The next morning, I woke at 5:00 am. The time difference can totally alter your sleep patterns. We settled our bills after breakfast and hired a cab (a friend of the pre-paid taxi guy) to Shillong for 2000 INR. As the roads between Assam and Meghalaya were under construction, we had to keep our windows rolled up to keep the dust from entering in. Assam is essentially flat land surrounded by Meghalaya’s green hills and the mountains of Arunachal Pradesh. As our car slowly ascended Meghalaya’s rolling hills, the curves got sharper making me queasy. Shortly before reaching Shillong, we stopped at the Umiam Lake viewing point. It was 12:00 p.m. and it would take roughly an hour more to find our hotel. In the afternoon sun, the turquoise waters of the lake glittered as though someone had scattered diamonds on its surface. We spent some time in quite admiration till it got too hot. The journey from Guwahati to Shillong is approximately 4 hours including a stop at Umiam Lake.

Our hotel, Lake View was bang opposite Shillong’s popular tourist spot – Ward’s Lake. At approx. 2000 INR per night, Lake View was definitely a step up from Sunderban Guest House in Guwahati. We were pleased as we would spend the next three days here. The location of the hotel was probably its biggest draw. Police Bazaar, MTDC tourism, taxi stand, the mall and the main town square were all 10 minutes away. After check-in we headed to KFC to grab a bite to eat and plan our itinerary for the next few days. We decided to see the local sights on that day (unfortunately Don Bosco Museum is closed on Sundays), at least whatever was possible. After lunch we visited MTDC office to enquire about day trips from Shillong. Although we wanted to do the double-decker trek in Cherrapunjee (Sohra) since we didn’t have a reservation there, it wasn’t feasible. We learned that it takes 8 hours (to and fro) to complete the trek and it’s best to stay the night in Sohra. Instead, we opted for the MTDC bus tour to Mawlynnong (Asia’s cleanest village) and the Single Decker Root Bridge at Riwai. There were some other points of interest that would be covered as well. After which, we went strolling down the quaint, narrow lanes of Shillong. It’s hard to miss the Christian influence in the city, especially on a Sunday. Right from 3:00 pm. women dressed in their finest clothes walk to the closest church. It was wonderful to be far from the main tourist buzz and truly experience local life in Shillong.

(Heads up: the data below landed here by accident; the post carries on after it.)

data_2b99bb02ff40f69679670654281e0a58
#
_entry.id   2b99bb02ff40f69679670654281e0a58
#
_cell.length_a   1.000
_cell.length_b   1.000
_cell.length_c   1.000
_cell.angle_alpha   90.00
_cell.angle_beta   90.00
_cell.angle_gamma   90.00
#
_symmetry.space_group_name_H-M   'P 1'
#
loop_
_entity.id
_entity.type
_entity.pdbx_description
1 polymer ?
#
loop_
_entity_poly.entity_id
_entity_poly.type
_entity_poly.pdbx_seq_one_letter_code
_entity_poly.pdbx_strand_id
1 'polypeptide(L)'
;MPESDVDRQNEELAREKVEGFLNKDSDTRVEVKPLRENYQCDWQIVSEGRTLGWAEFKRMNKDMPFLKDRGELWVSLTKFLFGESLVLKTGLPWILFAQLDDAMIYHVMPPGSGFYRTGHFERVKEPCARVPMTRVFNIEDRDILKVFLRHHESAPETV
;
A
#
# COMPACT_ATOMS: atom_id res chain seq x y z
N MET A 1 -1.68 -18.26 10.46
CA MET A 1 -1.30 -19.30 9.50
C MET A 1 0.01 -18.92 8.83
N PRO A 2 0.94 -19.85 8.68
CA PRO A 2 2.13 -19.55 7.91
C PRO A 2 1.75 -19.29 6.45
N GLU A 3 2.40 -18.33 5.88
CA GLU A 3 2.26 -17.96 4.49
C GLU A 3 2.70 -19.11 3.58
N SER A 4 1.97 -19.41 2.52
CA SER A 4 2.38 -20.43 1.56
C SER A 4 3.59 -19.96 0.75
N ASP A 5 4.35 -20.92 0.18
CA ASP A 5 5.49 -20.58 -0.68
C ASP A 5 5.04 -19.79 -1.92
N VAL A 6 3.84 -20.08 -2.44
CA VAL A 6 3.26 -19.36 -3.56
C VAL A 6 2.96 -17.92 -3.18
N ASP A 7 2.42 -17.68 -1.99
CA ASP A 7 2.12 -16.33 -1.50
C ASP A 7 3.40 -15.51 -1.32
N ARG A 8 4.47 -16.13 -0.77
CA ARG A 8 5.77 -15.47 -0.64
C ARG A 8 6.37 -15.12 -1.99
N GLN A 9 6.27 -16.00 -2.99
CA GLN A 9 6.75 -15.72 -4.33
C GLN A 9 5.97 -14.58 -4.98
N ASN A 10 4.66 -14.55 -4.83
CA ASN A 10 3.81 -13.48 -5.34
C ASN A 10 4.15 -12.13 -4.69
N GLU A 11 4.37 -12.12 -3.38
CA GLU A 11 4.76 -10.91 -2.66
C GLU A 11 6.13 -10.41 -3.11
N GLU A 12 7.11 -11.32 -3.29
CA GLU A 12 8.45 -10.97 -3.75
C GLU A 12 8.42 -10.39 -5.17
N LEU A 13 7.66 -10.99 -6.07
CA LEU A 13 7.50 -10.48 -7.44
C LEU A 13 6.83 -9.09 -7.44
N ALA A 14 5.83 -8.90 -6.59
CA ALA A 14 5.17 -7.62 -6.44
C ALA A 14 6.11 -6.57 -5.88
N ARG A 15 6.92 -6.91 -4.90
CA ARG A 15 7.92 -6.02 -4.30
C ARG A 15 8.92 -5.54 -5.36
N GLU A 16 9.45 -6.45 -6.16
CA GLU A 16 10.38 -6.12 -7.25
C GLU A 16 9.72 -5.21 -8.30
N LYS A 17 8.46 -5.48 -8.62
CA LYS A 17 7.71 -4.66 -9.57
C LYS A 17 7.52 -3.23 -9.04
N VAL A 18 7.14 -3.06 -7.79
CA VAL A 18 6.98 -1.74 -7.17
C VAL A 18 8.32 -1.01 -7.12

After an hour or so we traced back our steps to Ward’s Lake. We were surprised to spot a fruit blossom tree in the park. And that’s perhaps Meghalaya’s best kept secret. Come spring, the fruits trees are in full bloom. Where else, but the north-east, would you find Bob Marley’s redemption song playing in the park at 6:00 pm. in the evening. Monks soaked in the cool breeze, families enjoyed boating and tourists like us tried to capture the bliss of serenity. Our next stop was supposed to be Café Shillong. Unfortunately, the taxi drivers didn’t know where it was. So we headed to our hotel for dinner. By 9:00 pm. we were all bundled up and deep in sleep.

Posted by:twobrownfeet

Writer-Photographer Duo. Now in Seoul.

4 replies on “Part 1: Meghalaya – The Enchanting Scottish Hills of the East.

  1. Guwahati was disappointing for us too. It is quite unorganized and despite having such a huge tourist turnover – not so tourism friendly. We only chose to visit a temple on a river island because that sounded bit interesting however regretted it later. During the peak rush hour the ferry management people started to reconstruct the bamboo bridge from island to jetty. Which was ridiculously inconvenient.
    I loved Shillong and wish to visit it again during a better season. We visited in May end which was a semi rainy season there and still overbooked by tourists. Also the last two days of our stay in Shillong were kind of ruined by communal riots in some areas. I loved all the pics. Makes me wonder why didn’t I click much in Shillong 😀

    1. Wow! We’ve found someone who shares our enthusiasm for the northeast. 🙂 Those 14 days were amazing. Tourism is killing almost every beautiful place on our planet. It’s heartbreaking. As a blogger, I’m often worried if I’m contributing the the craze . We can only hope that change and awareness will save these gems. Travelling off-season helped us beat the crowds. These pictures are so old and Basil (my hubby’s camera) was basic. I’m so glad you like the pictures. Your photography is stunning. Thank you for stopping by and connecting. 🙂